Adoption idea : meetings are KM 2.0 behaviours
What I found in my last conference call is that most of what we talked about in the call can also be done online, in our community page, when we are not present at the same time (asynchronous).
These are three types of things we did in the conference call, that cover blogs, forums, and wikis:
Harold Jarche Â» Time Out
What I find really interesting is that we finally have technology that makes it possible for us to do most work anytime, anywhere, yet we continue to stick with our same old paradigms of working in a particular location during certain hours. We also stick by our belief that time is the best measure of what we do, rather than results.
Personally Managing Your Knowledge
These are to Connect, Exchange and Contribute. These internal and external activities are a way of moving from implicit to explicit knowledge by observing, reflecting and then putting tentative thoughts out to our â€œcommunityâ€.
informal coalitions: The â€œkeep it simpleâ€ mantra and the complex dynamics of organizations
So, reducing the clutter of unnecessary or overly complicated structures, systems and procedures would certainly make organizations simpler. But the socially complex nature of the underlying dynamics of those organizations would remain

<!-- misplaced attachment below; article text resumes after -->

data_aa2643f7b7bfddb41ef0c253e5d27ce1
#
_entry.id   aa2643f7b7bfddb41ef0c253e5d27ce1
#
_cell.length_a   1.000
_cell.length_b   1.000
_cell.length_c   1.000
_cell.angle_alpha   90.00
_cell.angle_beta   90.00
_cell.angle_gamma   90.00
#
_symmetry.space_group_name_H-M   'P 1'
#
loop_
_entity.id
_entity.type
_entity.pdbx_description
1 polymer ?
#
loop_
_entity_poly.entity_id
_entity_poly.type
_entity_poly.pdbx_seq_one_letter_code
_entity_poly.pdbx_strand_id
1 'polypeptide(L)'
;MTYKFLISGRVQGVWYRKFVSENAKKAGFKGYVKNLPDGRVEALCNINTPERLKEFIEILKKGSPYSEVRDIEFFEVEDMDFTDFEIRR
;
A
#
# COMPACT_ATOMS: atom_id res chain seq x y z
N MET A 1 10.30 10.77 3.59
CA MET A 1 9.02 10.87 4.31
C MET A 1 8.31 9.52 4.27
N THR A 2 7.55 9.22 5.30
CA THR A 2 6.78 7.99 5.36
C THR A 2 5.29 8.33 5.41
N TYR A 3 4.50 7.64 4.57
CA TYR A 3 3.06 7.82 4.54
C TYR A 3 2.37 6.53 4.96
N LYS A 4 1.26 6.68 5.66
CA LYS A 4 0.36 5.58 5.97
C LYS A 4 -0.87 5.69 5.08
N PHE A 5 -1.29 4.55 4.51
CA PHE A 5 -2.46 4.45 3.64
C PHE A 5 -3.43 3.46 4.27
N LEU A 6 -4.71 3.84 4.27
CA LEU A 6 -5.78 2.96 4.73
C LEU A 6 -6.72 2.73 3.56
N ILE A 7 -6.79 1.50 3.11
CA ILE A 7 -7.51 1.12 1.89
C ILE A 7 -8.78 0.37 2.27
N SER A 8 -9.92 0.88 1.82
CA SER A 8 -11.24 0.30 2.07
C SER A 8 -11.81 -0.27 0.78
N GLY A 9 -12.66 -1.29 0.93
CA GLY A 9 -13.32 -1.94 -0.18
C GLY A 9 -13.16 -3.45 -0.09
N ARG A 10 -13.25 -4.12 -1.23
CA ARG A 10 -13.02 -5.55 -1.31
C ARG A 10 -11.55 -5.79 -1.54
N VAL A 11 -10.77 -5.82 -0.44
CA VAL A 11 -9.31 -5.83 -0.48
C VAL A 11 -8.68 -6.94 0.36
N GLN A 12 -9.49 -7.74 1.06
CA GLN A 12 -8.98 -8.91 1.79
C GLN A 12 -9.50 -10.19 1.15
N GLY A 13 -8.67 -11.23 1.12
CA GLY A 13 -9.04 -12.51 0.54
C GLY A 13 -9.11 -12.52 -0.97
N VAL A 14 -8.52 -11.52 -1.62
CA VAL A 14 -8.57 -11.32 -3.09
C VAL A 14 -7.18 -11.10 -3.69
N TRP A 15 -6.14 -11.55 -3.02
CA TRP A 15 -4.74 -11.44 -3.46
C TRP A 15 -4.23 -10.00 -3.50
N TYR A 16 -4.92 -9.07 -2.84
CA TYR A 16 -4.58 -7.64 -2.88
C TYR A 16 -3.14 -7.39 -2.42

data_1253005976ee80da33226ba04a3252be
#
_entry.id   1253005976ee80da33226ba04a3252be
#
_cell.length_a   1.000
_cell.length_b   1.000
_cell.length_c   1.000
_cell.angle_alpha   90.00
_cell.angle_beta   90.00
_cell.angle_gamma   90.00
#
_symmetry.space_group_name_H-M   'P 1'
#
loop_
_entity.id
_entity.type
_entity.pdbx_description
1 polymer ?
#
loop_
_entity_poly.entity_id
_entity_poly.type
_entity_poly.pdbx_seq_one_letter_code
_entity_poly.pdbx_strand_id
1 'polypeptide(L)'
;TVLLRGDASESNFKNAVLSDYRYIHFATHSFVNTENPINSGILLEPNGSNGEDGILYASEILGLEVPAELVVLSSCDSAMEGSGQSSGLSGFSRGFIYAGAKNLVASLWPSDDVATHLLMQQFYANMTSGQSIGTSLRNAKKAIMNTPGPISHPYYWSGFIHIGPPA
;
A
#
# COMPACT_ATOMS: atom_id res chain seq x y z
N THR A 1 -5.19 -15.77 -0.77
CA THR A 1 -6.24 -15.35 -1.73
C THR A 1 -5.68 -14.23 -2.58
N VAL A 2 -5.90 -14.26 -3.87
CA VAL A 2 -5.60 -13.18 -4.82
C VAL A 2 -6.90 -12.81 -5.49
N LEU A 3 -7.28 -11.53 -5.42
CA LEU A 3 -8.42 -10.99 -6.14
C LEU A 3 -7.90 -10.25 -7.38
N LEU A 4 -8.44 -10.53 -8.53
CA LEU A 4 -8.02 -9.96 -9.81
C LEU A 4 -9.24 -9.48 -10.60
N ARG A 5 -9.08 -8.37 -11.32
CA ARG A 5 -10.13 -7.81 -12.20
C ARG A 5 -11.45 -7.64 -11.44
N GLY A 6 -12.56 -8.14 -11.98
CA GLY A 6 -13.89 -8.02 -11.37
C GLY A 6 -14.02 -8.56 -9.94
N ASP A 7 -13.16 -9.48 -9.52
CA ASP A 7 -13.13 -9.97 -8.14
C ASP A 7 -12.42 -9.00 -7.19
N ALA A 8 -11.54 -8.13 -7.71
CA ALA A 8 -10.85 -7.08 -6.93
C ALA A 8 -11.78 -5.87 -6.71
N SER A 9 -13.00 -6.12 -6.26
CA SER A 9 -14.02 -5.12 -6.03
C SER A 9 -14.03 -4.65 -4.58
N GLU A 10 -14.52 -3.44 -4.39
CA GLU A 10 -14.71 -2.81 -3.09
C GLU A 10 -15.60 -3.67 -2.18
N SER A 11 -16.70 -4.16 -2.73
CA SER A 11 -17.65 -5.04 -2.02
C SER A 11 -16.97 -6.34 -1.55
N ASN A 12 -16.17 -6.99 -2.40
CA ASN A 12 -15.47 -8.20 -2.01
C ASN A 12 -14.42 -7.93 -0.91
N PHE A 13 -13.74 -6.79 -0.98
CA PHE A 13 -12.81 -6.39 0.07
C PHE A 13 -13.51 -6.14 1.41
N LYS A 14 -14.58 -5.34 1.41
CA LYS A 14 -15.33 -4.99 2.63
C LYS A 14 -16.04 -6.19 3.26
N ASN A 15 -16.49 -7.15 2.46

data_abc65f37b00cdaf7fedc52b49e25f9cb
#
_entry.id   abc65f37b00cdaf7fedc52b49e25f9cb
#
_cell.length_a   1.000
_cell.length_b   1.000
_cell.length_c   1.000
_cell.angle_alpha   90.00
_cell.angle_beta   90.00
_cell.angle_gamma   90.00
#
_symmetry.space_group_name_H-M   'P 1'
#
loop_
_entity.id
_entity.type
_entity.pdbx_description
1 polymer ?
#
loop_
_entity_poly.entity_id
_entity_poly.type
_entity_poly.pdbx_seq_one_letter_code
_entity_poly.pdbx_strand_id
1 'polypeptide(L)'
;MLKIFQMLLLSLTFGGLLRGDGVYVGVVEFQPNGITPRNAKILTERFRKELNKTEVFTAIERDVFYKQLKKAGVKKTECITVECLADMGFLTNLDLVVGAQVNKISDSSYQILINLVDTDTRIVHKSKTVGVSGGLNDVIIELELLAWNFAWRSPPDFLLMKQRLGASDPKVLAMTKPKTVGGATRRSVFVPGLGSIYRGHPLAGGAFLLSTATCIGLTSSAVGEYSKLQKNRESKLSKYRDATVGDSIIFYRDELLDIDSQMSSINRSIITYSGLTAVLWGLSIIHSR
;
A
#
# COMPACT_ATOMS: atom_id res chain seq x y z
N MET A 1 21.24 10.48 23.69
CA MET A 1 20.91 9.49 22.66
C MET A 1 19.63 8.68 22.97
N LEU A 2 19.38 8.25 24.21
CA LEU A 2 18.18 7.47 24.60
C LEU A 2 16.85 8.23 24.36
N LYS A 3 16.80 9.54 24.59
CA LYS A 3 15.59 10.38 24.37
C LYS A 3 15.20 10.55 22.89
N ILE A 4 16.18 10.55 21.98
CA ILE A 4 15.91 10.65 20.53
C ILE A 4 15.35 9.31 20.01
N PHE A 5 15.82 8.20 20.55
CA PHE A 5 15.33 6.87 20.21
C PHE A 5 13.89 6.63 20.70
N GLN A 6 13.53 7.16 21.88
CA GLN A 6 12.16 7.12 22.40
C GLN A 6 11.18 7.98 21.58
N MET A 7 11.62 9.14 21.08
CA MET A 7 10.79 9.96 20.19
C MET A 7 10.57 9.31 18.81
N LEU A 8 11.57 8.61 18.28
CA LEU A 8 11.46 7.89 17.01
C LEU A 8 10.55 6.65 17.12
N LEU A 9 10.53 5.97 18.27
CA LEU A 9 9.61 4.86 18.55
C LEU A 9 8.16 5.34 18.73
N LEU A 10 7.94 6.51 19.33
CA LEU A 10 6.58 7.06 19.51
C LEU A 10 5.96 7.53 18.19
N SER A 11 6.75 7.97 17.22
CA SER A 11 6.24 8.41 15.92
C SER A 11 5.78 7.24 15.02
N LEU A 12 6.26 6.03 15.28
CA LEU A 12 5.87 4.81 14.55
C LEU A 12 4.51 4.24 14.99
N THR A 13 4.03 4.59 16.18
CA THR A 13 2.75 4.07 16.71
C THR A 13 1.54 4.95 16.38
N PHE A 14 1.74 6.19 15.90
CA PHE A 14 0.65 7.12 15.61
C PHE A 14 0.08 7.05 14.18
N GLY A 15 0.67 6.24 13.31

Want to be like Google? Pay More Than Lip Service to Employee Contribution
What about Googleâ€™s management style is so powerful, yet still transferable to other organizations?
What Enterprise 2.0 technologies make possible, Management 2.0 should embrace.
Look at areas of your operation where embracing employee input is critical to a successful outcome
Break the ice by putting management on the same footing as employees
Give employees a voice
Lost in Matrix Management – Gill Corkindale
One theme has emerged loud and clear from executives I have been coaching this year: the utter frustration of operating in complex and shifting matrix management systems. The complaints are legion: multiple and complex reporting lines, confusion over accountability, competing geographical and functional targets, lack of role clarity, too many people involved in decisions, lack of support from senior managers, and the politics and conflicts arising from continual organisational restructuring.
Matrix structures broke down the hierarchies, allowing teams to share information across task boundaries and enabling managers and staff to build their knowledge and experience across projects.
employees became confused over conflicting loyalties, with line managers retaining central control and dotted line managers imposing extra demands.
Managers soon realised that they hindered rather than helped them work effectively
On top of this, organisations have been slow to realise the need for training in the skills necessary to navigate matrices: communication, influencing, coaching, negotiation and conflict management. The result is an almost impossible situation in which to lead or manage.